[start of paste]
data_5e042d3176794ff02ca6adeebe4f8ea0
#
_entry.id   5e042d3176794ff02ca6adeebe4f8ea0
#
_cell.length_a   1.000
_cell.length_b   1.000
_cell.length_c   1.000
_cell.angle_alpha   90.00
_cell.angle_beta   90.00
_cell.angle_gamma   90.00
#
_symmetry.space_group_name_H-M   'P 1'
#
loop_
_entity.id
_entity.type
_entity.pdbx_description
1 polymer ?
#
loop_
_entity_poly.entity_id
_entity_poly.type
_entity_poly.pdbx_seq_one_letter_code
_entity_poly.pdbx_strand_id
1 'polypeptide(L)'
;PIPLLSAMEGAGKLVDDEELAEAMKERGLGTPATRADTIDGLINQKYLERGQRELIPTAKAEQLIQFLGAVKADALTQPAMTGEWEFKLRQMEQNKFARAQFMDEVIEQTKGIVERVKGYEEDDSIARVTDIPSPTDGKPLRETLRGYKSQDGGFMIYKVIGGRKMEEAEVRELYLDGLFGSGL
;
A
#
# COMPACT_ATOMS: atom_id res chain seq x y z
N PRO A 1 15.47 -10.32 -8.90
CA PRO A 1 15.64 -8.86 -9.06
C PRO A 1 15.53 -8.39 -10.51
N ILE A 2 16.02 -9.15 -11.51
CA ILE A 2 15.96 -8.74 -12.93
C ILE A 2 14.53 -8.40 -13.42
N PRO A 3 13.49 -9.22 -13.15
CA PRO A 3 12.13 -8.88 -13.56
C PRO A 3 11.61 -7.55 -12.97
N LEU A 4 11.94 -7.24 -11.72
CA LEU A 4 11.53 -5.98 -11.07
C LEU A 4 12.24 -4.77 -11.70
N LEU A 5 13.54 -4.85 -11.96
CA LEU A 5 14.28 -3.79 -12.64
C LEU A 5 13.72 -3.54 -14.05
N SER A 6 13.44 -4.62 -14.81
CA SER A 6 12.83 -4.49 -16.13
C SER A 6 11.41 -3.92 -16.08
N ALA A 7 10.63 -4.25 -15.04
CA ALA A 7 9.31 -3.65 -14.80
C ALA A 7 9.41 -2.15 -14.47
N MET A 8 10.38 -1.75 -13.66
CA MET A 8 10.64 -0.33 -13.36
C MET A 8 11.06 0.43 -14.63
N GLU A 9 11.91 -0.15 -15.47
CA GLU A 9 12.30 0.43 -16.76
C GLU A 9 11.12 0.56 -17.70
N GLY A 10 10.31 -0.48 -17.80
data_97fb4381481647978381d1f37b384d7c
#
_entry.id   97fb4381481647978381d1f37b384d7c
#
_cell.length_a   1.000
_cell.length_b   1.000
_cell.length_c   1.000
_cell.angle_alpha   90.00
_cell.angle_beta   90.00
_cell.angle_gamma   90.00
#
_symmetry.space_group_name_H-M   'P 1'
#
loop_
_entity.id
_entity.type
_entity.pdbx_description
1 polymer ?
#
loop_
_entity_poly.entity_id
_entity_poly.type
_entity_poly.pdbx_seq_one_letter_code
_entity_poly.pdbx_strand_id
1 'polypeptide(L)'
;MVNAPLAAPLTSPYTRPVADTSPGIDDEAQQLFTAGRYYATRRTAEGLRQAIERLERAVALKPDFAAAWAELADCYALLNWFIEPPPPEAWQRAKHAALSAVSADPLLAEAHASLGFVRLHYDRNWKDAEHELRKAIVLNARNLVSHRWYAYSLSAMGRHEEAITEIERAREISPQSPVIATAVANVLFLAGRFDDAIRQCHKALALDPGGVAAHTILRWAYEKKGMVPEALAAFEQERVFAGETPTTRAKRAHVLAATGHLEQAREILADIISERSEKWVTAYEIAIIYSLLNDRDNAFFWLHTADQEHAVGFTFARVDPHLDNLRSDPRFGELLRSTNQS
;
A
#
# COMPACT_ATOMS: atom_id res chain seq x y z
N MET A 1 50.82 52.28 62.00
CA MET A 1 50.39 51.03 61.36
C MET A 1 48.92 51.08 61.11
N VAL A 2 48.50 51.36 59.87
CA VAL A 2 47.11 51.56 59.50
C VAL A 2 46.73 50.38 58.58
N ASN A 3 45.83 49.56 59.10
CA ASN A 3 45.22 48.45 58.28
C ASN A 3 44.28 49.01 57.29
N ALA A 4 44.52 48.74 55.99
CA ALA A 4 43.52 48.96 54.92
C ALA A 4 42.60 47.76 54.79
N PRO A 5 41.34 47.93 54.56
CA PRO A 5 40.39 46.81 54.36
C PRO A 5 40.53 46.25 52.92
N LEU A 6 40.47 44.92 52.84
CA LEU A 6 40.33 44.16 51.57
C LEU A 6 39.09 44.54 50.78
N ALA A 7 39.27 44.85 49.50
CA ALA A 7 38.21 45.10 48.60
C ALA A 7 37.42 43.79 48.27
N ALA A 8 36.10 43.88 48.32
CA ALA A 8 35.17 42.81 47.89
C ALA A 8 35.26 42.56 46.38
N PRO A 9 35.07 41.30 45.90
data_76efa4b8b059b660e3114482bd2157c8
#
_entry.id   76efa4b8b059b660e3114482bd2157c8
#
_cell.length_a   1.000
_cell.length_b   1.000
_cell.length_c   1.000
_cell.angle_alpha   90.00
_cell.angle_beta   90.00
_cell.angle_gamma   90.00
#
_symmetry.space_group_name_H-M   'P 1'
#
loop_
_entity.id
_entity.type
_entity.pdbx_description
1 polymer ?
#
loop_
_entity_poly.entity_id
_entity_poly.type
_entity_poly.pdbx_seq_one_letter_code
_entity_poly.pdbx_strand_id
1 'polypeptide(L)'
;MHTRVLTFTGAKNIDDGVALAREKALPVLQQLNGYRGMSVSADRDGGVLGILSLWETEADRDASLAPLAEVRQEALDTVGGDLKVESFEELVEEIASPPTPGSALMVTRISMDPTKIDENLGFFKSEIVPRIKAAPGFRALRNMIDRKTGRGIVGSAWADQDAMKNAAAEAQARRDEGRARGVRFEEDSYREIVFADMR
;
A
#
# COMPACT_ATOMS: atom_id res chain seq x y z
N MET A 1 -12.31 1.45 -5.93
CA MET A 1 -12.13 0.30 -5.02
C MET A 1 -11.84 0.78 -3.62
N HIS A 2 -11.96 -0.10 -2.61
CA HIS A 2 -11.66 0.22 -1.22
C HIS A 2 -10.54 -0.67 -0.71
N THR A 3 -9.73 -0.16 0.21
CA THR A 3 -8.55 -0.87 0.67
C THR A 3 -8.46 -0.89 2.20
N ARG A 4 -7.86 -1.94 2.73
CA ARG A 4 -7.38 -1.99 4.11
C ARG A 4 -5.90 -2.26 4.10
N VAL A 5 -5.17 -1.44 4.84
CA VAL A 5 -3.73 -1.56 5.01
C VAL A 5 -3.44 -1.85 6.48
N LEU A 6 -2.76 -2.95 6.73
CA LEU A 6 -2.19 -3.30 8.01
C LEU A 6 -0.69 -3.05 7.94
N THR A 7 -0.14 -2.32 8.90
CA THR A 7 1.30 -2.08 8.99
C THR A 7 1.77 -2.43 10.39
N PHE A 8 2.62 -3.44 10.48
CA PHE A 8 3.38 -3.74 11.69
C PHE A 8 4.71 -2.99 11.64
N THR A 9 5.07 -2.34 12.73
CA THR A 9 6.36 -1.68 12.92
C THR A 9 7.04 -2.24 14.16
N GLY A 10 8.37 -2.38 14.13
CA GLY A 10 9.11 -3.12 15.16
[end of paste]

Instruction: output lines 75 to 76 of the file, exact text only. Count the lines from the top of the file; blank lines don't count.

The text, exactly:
_entity.pdbx_description
1 polymer ?